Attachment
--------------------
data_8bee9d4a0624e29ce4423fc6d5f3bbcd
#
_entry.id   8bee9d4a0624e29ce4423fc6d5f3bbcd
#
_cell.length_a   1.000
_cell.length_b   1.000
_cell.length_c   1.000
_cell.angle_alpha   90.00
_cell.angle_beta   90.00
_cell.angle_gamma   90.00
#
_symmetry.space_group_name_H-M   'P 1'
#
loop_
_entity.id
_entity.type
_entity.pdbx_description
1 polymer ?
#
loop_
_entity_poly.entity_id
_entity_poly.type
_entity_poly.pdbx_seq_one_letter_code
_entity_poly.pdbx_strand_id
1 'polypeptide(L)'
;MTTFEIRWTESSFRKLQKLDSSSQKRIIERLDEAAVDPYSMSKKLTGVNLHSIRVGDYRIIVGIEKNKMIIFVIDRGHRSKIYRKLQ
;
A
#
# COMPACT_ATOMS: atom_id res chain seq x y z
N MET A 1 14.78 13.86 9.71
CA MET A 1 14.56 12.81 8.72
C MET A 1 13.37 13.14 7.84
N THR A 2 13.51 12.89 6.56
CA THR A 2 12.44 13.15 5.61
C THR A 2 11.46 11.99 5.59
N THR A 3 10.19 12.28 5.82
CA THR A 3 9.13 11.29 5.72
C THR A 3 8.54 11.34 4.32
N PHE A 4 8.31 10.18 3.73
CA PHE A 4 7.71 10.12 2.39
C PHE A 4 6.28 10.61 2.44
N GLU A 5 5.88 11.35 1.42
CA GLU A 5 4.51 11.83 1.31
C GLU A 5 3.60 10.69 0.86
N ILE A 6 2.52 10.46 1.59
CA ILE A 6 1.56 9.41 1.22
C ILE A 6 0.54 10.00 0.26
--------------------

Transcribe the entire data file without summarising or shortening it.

data_8bee9d4a0624e29ce4423fc6d5f3bbcd
#
_entry.id   8bee9d4a0624e29ce4423fc6d5f3bbcd
#
_cell.length_a   1.000
_cell.length_b   1.000
_cell.length_c   1.000
_cell.angle_alpha   90.00
_cell.angle_beta   90.00
_cell.angle_gamma   90.00
#
_symmetry.space_group_name_H-M   'P 1'
#
loop_
_entity.id
_entity.type
_entity.pdbx_description
1 polymer ?
#
loop_
_entity_poly.entity_id
_entity_poly.type
_entity_poly.pdbx_seq_one_letter_code
_entity_poly.pdbx_strand_id
1 'polypeptide(L)'
;MTTFEIRWTESSFRKLQKLDSSSQKRIIERLDEAAVDPYSMSKKLTGVNLHSIRVGDYRIIVGIEKNKMIIFVIDRGHRSKIYRKLQ
;
A
#
# COMPACT_ATOMS: atom_id res chain seq x y z
N MET A 1 14.78 13.86 9.71
CA MET A 1 14.56 12.81 8.72
C MET A 1 13.37 13.14 7.84
N THR A 2 13.51 12.89 6.56
CA THR A 2 12.44 13.15 5.61
C THR A 2 11.46 11.99 5.59
N THR A 3 10.19 12.28 5.82
CA THR A 3 9.13 11.29 5.72
C THR A 3 8.54 11.34 4.32
N PHE A 4 8.31 10.18 3.73
CA PHE A 4 7.71 10.12 2.39
C PHE A 4 6.28 10.61 2.44
N GLU A 5 5.88 11.35 1.42
CA GLU A 5 4.51 11.83 1.31
C GLU A 5 3.60 10.69 0.86
N ILE A 6 2.52 10.46 1.59
CA ILE A 6 1.56 9.41 1.22
C ILE A 6 0.54 10.00 0.26